Brazil - The Making of a Novel - Part 32
August 26 On this writing table a few inches away is a souvenir of the Madeira-Mamoré railroad. A six-inch spike I picked up yesterday. It evokes so much for me. It was here, in this very place that men came from all over the world to build this railroad and left 7,000 of their number dead.
A war, in a way, against The Forest, and which almost as it ended in 1912 was lost. With the collapse of the rubber boom the purpose of the railroad (to get Bolivian rubber to the “navigable” Madeira) no longer existed.
Today there is an attempt to re-activate the railroad, some 32 of 360 miles operative, but the real story lies in the marshalling yards where half a dozen old locomotives (Baldwins etc.) stand with their great steel wheels buried in the sand. Most dramatic relic is the steam-powered crane (INDUSTRIAL WORKS - BAY - MICHIGAN) that appears at the head of the rail-advance in old photographs. You can imagine it, easily, clanking and hissing. You can imagine it but you can't ignore the twitter of the birds amid its workings.
|Abandoned Steam Crane at Madeira-Mamore Railroad, Porto Velho|
August 27 Above all, I have to remember to divorce present “reality” from historical fact: that the cemetery where hundreds upon hundreds - thousands - who labored to build the railroad lie is unreachable must say something. Can't go there, you're told by local head of museum, because bush that obscures place is infested with “cobras.”
So, too, I think are the minds of those who inherited the sweat, the sadness, the lost dreams of all who came here. Nothing. Not a memorial, not a single relic except a small station filled with “functionaries” unexcited and unmoved by what they represent.
|Abandoned railroad locomotive on Madeira-Mamore line, Brazil|
By God! I say to myself, I'll write an epitaph for you yet, you brave “lost” adventurous souls who lie beneath this dust-damned soil. You came from so far away to so violent an environment, and you found the paradise you sought an earthly hell!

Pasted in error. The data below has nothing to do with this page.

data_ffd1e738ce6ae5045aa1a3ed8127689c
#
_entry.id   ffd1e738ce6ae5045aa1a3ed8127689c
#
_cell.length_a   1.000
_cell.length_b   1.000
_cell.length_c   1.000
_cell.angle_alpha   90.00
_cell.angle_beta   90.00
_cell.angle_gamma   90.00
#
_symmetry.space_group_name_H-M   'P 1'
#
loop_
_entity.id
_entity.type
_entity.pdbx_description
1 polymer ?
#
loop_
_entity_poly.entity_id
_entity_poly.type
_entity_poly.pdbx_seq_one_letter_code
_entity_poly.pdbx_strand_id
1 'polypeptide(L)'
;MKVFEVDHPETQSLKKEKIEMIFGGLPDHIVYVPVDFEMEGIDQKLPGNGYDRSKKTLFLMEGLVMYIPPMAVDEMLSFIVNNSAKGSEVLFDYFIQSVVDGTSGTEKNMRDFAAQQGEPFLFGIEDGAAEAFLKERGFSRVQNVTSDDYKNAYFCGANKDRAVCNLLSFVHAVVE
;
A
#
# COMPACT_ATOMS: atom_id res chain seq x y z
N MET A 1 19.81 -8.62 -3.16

I walk through these dreary streets, I witness this museum without a soul and I feel a rage and anger beyond my control at such forgetfulness, such disregard for heart and soul and effort.
I look at a single spike, a single spar of rail, a rusted locomotive and I have respect. For what am I but an adventurer braving the same area, but with a comfort and safety you never knew. For five days I have trod these same grounds, endured the same heat - with air conditioning to help - and yet at no time have I seen anything that said these were men! — How I hate the forgetful, the thoughtlessness!
How I sometimes love the adage, "those who forget the lessons of the past are bound to repeat them." I wouldn't really wish it upon them but if they are so ready to dismiss the 7,000 (10,000?) who gave their lives in this place...
|Baldwin locomotive from Madeira-Mamore line|
I enjoy this burst of emotion, for it gives me a special urge to reach paper, it puts six thousand spirits behind me saying, "Tell them!" It brings a single spirit, a soul perhaps akin my own, who lies a dying in Candelaria with thought of a love far away, feeling all forgotten forever — I say to that spirit bound to this dusty hell hole, you will be remembered, not alone in dry unemotive reports I spent the best part of a day reading.
I sometimes begin to feel like Lord Byron and Childe Harold: “God, why did you give these people this land?” Oursler said I had to have a key. Well, tonight, amid this searching of soul — admittedly without intellectual censorship as the good Antonietta would have it — I'm hyper-critical of the Brazilians. They were handed one of God's private reserves. Are they in the process of screwing it up?
How I need a Sintra! How I need some cool, refreshing place where I can breathe “fresh air,” “sanity” and begin to believe! But then, I tell myself, how can you write about Brazil without experiencing all of it? Even the most distressing aspects? And what is better than spending so much time in the North/North-east until you begin to cry inwardly, “Away!”
|Abandoned railroad in Rondonia, Brazil|